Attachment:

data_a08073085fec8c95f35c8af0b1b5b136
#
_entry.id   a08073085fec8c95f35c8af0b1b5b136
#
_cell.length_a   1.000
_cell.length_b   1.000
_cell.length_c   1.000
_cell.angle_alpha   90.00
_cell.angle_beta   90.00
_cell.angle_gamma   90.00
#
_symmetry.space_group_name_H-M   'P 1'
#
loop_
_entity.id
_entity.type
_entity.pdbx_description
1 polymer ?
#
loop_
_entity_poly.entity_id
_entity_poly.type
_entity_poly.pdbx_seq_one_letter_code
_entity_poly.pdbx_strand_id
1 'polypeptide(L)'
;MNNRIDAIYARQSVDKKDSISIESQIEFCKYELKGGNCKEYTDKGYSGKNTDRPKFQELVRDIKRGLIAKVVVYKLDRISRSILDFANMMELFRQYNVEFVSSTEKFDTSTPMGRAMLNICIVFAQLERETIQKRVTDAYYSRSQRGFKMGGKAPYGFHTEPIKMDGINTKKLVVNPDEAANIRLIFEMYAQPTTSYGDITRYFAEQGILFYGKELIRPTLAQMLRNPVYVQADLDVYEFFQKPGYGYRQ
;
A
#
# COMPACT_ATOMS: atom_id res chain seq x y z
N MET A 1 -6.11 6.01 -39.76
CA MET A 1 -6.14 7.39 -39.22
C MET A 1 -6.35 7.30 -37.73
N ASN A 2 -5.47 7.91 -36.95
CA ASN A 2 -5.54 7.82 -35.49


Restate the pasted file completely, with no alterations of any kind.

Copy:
data_a08073085fec8c95f35c8af0b1b5b136
#
_entry.id   a08073085fec8c95f35c8af0b1b5b136
#
_cell.length_a   1.000
_cell.length_b   1.000
_cell.length_c   1.000
_cell.angle_alpha   90.00
_cell.angle_beta   90.00
_cell.angle_gamma   90.00
#
_symmetry.space_group_name_H-M   'P 1'
#
loop_
_entity.id
_entity.type
_entity.pdbx_description
1 polymer ?
#
loop_
_entity_poly.entity_id
_entity_poly.type
_entity_poly.pdbx_seq_one_letter_code
_entity_poly.pdbx_strand_id
1 'polypeptide(L)'
;MNNRIDAIYARQSVDKKDSISIESQIEFCKYELKGGNCKEYTDKGYSGKNTDRPKFQELVRDIKRGLIAKVVVYKLDRISRSILDFANMMELFRQYNVEFVSSTEKFDTSTPMGRAMLNICIVFAQLERETIQKRVTDAYYSRSQRGFKMGGKAPYGFHTEPIKMDGINTKKLVVNPDEAANIRLIFEMYAQPTTSYGDITRYFAEQGILFYGKELIRPTLAQMLRNPVYVQADLDVYEFFQKPGYGYRQ
;
A
#
# COMPACT_ATOMS: atom_id res chain seq x y z
N MET A 1 -6.11 6.01 -39.76
CA MET A 1 -6.14 7.39 -39.22
C MET A 1 -6.35 7.30 -37.73
N ASN A 2 -5.47 7.91 -36.95
CA ASN A 2 -5.54 7.82 -35.49